New form of El Nino may increase chances of hurricanes making landfall

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Washington, July 3 (ANI): A study by climatologists at the Georgia Institute of Technology suggests that a new form of El Nino may be changing potentially causing not only a greater number of hurricanes than in average years, but also a greater chance of hurricanes making landfall.

"Normally, El Nino results in diminished hurricanes in the Atlantic, but this new type is resulting in a greater number of hurricanes with greater frequency and more potential to make landfall," said Peter Webster, professor at Georgia Tech's School of Earth and Atmospheric Sciences.

That's because this new type of El Nino, known as El Nino Modoki (from the Japanese meaning "similar, but different"), forms in the Central Pacific, rather than the Eastern Pacific as the typical El Nino event does.

Warming in the Central Pacific is associated with a higher storm frequency and a greater potential for making landfall along the Gulf coast and the coast of Central America.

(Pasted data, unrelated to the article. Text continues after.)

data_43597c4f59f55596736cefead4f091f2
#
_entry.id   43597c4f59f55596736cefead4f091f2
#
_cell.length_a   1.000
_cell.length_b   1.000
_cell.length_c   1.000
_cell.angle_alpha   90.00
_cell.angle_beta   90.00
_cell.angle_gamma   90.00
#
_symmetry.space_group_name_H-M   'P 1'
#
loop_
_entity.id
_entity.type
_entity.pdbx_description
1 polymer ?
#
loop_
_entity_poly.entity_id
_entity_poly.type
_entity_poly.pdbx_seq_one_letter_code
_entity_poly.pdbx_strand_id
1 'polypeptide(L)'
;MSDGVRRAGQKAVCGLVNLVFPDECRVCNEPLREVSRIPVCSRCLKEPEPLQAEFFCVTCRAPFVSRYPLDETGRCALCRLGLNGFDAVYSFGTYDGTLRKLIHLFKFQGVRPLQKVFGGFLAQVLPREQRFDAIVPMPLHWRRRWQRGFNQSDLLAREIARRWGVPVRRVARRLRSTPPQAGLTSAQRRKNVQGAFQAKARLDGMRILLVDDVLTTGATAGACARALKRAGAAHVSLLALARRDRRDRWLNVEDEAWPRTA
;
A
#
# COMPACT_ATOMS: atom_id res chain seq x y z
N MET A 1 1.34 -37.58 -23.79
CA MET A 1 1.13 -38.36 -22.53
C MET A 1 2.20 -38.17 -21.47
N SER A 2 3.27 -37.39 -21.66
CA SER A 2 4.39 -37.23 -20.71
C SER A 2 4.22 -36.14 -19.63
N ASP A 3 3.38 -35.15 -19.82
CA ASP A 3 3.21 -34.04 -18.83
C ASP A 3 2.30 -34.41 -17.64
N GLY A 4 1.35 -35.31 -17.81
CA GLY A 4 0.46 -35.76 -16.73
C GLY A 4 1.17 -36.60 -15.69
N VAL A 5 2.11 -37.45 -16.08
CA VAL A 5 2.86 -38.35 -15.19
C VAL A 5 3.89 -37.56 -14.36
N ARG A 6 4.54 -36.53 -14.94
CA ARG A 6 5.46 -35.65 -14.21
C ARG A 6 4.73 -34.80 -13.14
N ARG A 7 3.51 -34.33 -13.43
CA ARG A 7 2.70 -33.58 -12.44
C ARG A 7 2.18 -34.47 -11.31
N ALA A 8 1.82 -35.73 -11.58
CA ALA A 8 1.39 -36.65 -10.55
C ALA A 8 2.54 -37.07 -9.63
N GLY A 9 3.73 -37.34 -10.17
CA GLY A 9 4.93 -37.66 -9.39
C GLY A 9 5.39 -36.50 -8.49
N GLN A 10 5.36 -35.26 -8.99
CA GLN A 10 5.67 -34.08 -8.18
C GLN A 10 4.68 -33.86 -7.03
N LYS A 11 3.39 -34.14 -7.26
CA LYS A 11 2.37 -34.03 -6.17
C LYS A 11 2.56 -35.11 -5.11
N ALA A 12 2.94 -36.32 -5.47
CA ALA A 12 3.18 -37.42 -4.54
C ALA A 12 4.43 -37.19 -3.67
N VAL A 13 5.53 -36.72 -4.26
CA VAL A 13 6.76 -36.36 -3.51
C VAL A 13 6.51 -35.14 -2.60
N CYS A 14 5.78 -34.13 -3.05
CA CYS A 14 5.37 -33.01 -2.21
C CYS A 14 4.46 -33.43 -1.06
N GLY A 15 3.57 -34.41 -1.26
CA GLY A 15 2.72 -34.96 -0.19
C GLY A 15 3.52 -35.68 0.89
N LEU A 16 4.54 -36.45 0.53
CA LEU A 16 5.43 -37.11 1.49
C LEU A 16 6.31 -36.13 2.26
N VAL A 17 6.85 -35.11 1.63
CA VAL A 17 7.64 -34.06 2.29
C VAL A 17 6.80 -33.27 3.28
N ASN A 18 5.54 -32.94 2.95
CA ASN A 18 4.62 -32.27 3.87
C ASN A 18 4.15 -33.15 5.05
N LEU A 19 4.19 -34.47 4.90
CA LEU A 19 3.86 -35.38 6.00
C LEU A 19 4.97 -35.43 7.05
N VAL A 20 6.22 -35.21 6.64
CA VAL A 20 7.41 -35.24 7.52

Even though the oceanic circulation pattern of warm water known as El Nino forms in the Pacific, it affects the circulation patterns across the globe, changing the number of hurricanes in the Atlantic.

This regular type of El Nino is more difficult to forecast, with predictions of the December circulation pattern not coming until May.

At first glance, that may seem like plenty of time.

However, the summer before El Nino occurs, the storm patterns change, meaning that predictions of El Nino come only one month before the start of hurricane season in June. But El Nino Modoki follows a different prediction pattern.

"This new type of El Nino is more predictable," said Webster. "We're not sure why, but this could mean that we get greater warning of hurricanes, probably by a number of months," he added.

As to why the form of El Nino is changing to El Nino Modoki, that's not entirely clear yet, said Webster.

"This could be part of a natural oscillation of El Nino," he said. "Or it could be El Nino's response to a warming atmosphere. There are hints that the trade winds of the Pacific have become weaker with time and this may lead to the warming occurring further to the west. We need more data before we know for sure," he added. (ANI)

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